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Related to Iridophore: Erythrophore, Xanthophores


1. Any of several types of pigment cells, especially one found in a fish, amphibian, or reptile.
2. A multicellular organ in cephalopods that contains pigment cells.
3. A specialized pigment-bearing organelle in certain photosynthetic bacteria.
American Heritage® Dictionary of the English Language, Fifth Edition. Copyright © 2016 by Houghton Mifflin Harcourt Publishing Company. Published by Houghton Mifflin Harcourt Publishing Company. All rights reserved.


1. (Zoology) a cell in the skin of frogs, chameleons, etc, in which pigment is concentrated or dispersed, causing the animal to change colour
2. (Botany) another name for chromoplast
ˌchromatoˈphoric, chromatophorous adj
Collins English Dictionary – Complete and Unabridged, 12th Edition 2014 © HarperCollins Publishers 1991, 1994, 1998, 2000, 2003, 2006, 2007, 2009, 2011, 2014


(krəˈmæt əˌfɔr, -ˌfoʊr)

1. a cell containing pigment, esp. one that produces a temporary color, as in cuttlefishes.
2. one of the colored plastids in plant cells.
chro•mat`o•phor′ic (-ˈfɔr ɪk, -ˈfɒr-) chro•ma•toph•or•ous (ˌkroʊ məˈtɒf ər əs) adj.
Random House Kernerman Webster's College Dictionary, © 2010 K Dictionaries Ltd. Copyright 2005, 1997, 1991 by Random House, Inc. All rights reserved.
References in periodicals archive ?
"In our mathematical model, we use what we know about the interactions of the other two cell types to explain what drives iridophore behavior.
When they looked more closely inside a type of cell called "iridophore" under an electron microscope, they noticed an incredibly neat pattern of crystals.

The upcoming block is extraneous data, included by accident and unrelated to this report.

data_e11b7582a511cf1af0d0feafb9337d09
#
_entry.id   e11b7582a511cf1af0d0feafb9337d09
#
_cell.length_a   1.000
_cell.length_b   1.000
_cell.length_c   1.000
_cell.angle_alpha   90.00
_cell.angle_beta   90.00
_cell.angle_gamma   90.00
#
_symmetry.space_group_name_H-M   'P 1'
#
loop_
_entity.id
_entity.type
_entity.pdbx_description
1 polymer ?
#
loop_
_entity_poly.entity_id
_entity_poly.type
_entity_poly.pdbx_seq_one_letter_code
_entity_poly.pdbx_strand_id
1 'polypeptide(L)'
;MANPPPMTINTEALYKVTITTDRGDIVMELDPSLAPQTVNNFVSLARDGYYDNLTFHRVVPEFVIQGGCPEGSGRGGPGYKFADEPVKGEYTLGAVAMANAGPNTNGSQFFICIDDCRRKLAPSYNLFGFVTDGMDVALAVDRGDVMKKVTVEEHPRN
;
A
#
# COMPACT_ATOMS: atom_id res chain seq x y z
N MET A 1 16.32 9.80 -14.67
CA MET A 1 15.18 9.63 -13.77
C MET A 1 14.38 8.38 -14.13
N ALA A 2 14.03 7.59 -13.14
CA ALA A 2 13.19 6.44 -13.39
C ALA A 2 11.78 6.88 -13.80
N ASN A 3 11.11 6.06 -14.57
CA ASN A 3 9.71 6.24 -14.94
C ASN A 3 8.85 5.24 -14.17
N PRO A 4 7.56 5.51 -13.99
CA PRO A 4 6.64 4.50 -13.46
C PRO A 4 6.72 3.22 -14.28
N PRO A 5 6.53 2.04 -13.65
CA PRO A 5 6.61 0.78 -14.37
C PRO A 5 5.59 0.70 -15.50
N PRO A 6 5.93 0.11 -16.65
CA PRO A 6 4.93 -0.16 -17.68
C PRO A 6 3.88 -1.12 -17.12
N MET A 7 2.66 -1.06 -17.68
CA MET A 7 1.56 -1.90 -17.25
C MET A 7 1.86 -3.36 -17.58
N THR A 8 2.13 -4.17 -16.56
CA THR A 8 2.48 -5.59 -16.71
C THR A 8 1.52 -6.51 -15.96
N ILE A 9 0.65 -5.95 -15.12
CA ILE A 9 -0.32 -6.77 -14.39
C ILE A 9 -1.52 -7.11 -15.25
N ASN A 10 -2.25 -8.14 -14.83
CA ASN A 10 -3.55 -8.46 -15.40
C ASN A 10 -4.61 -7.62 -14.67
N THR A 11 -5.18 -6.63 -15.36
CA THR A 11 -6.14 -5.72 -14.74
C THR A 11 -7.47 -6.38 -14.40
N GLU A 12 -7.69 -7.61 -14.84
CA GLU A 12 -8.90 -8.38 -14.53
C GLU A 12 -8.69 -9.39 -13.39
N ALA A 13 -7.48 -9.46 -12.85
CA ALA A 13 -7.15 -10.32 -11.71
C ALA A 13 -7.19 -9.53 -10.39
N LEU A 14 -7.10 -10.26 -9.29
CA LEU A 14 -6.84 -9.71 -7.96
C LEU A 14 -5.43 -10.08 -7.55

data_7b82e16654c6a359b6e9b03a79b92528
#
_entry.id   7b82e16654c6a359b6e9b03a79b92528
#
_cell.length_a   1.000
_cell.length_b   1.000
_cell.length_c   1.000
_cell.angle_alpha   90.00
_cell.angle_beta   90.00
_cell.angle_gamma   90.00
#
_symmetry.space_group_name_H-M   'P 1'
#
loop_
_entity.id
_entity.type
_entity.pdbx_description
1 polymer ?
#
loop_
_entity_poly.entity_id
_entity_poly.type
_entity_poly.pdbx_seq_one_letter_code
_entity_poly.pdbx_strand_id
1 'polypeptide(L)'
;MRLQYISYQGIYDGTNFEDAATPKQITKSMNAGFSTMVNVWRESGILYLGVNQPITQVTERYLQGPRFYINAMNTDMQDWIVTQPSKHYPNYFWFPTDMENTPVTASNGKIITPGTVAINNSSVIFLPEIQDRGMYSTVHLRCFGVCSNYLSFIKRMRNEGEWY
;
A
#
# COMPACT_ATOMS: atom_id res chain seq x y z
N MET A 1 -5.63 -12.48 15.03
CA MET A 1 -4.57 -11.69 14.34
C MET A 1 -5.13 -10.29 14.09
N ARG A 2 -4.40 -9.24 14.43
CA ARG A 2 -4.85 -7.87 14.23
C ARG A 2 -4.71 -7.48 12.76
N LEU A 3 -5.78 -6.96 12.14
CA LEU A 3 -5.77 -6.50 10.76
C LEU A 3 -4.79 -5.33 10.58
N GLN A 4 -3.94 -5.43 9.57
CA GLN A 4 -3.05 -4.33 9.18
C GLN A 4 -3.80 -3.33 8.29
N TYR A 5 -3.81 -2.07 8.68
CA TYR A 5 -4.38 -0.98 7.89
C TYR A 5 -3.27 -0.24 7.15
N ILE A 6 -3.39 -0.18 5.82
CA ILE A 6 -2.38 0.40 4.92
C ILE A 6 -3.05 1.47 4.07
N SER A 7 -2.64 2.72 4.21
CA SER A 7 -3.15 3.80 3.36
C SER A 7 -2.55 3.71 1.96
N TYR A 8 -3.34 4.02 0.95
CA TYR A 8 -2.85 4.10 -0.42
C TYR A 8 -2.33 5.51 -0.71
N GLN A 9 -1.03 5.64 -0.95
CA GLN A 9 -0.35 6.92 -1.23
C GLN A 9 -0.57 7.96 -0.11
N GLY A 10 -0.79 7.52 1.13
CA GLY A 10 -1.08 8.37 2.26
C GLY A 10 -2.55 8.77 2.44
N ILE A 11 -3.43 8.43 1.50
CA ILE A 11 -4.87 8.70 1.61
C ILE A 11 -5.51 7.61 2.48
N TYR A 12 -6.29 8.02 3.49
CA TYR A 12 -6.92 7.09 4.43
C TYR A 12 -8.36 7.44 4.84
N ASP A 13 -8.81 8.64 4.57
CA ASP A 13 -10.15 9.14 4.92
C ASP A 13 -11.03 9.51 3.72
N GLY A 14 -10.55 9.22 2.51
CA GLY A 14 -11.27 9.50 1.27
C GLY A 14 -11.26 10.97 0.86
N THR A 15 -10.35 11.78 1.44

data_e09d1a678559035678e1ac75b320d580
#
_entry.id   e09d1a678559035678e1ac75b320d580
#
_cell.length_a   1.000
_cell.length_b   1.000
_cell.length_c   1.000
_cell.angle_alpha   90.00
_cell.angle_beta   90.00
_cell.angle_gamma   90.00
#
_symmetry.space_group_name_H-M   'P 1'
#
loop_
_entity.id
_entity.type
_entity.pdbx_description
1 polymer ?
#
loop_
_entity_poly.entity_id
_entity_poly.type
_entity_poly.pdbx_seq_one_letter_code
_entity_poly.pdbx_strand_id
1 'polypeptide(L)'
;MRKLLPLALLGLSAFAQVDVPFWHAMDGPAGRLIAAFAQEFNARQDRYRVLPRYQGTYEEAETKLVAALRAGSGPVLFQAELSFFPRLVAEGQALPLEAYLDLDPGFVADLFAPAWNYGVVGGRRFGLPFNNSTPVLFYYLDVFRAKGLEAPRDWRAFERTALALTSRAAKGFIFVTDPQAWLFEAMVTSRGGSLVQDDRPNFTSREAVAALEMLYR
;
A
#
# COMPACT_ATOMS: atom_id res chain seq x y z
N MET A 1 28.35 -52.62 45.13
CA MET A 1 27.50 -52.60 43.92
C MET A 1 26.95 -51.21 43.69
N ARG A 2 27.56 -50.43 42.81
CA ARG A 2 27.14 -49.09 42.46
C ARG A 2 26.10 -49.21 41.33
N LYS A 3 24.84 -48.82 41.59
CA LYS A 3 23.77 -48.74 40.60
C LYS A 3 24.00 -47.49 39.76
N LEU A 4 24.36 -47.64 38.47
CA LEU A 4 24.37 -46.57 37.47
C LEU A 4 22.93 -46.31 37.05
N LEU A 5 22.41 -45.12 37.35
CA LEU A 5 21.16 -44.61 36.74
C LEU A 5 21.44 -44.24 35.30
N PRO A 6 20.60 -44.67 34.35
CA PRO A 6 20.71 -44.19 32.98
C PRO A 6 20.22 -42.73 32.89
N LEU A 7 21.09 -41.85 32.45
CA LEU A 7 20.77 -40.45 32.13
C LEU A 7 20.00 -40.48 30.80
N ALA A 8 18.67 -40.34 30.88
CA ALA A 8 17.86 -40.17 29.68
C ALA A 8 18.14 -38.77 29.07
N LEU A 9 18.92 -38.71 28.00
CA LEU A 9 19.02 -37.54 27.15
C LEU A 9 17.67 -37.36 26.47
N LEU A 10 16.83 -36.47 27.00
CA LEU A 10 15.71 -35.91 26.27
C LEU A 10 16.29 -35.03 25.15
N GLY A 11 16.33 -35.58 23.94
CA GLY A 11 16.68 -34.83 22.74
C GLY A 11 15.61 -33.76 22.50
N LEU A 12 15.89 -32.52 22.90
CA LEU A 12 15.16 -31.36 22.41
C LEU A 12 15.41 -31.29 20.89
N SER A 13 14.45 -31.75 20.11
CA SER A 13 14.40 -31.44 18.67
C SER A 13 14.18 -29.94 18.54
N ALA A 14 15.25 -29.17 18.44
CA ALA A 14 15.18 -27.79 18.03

Medaka has four main pigments (melanophore, iridophore, leucophore, and xanthophore).
The chromatophores of teleosts are generally classified into seven categories on the basis of their color: melanophore (black), erythrophore (red), xanthophore (yellow), cyanophore (blue), leucophore (white), iridophore (iridescent color), and erythro-iridophore (reddish violet) (1-4).
pealeii has now revealed very localized rows of iridophore cells that are reflecting and polarizing incident light and thus producing these patterns.
Shashar and Hanlon (1997) described a few specific polarization components of squid and correlated these patterns with the distribution of iridophore cells in the animals' skin.
In cuttlefish, the polarized patterns have been suggested to be produced by derreal reflecting cells such as those found in the "Pink iridophore arm stripes" (7).
Pigment cells (chromophores) are melanophores, similar to melanocytes (black), xanthophores (yellow), and iridophores (light grey).
Mature chromatophores are often grouped by the color of their reflectance under white light: xanthophores (yellow), erythrophores (red), iridophores (reflective and/or iridescent), leucophores (white), melanophores (black/brown), and cyanophores (blue).
Malleable skin coloration in cephalopods: selective reflectance, transmission and absorbance of light by chromatophores and iridophores. Cell Tissue Res.
The dermis also contains leucophores (cells which scatter light to produce white colouration [Norman 2000]), and, in the deeper layers, iridophores (cells that reflect light to produce an iridescent hue) (Ruppert and Barnes 1994; Norman 2000).